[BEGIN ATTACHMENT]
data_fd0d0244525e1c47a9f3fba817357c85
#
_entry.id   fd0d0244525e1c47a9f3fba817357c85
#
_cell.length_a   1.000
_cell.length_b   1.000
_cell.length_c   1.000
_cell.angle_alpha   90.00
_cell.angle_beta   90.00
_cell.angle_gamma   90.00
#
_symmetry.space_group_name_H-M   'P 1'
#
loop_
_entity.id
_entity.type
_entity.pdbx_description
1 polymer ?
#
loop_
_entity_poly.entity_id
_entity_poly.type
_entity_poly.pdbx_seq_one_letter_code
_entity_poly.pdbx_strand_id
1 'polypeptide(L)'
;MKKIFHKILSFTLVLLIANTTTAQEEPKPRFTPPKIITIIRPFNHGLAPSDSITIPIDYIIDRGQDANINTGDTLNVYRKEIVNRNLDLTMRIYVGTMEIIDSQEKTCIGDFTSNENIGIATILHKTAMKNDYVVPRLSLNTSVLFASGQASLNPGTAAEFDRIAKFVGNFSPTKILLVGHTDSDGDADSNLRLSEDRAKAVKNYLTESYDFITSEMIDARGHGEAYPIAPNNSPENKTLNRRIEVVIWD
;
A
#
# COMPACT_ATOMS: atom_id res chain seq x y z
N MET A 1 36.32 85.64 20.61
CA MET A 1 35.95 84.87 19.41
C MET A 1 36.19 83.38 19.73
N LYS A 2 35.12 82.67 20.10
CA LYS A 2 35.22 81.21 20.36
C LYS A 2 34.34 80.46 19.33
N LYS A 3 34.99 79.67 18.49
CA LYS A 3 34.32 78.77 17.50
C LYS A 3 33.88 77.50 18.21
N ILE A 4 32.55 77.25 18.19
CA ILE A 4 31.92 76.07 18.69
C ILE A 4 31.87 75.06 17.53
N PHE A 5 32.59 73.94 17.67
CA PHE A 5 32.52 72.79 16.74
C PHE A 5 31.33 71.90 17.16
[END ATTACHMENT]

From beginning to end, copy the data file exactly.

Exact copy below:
data_fd0d0244525e1c47a9f3fba817357c85
#
_entry.id   fd0d0244525e1c47a9f3fba817357c85
#
_cell.length_a   1.000
_cell.length_b   1.000
_cell.length_c   1.000
_cell.angle_alpha   90.00
_cell.angle_beta   90.00
_cell.angle_gamma   90.00
#
_symmetry.space_group_name_H-M   'P 1'
#
loop_
_entity.id
_entity.type
_entity.pdbx_description
1 polymer ?
#
loop_
_entity_poly.entity_id
_entity_poly.type
_entity_poly.pdbx_seq_one_letter_code
_entity_poly.pdbx_strand_id
1 'polypeptide(L)'
;MKKIFHKILSFTLVLLIANTTTAQEEPKPRFTPPKIITIIRPFNHGLAPSDSITIPIDYIIDRGQDANINTGDTLNVYRKEIVNRNLDLTMRIYVGTMEIIDSQEKTCIGDFTSNENIGIATILHKTAMKNDYVVPRLSLNTSVLFASGQASLNPGTAAEFDRIAKFVGNFSPTKILLVGHTDSDGDADSNLRLSEDRAKAVKNYLTESYDFITSEMIDARGHGEAYPIAPNNSPENKTLNRRIEVVIWD
;
A
#
# COMPACT_ATOMS: atom_id res chain seq x y z
N MET A 1 36.32 85.64 20.61
CA MET A 1 35.95 84.87 19.41
C MET A 1 36.19 83.38 19.73
N LYS A 2 35.12 82.67 20.10
CA LYS A 2 35.22 81.21 20.36
C LYS A 2 34.34 80.46 19.33
N LYS A 3 34.99 79.67 18.49
CA LYS A 3 34.32 78.77 17.50
C LYS A 3 33.88 77.50 18.21
N ILE A 4 32.55 77.25 18.19
CA ILE A 4 31.92 76.07 18.69
C ILE A 4 31.87 75.06 17.53
N PHE A 5 32.59 73.94 17.67
CA PHE A 5 32.52 72.79 16.74
C PHE A 5 31.33 71.90 17.16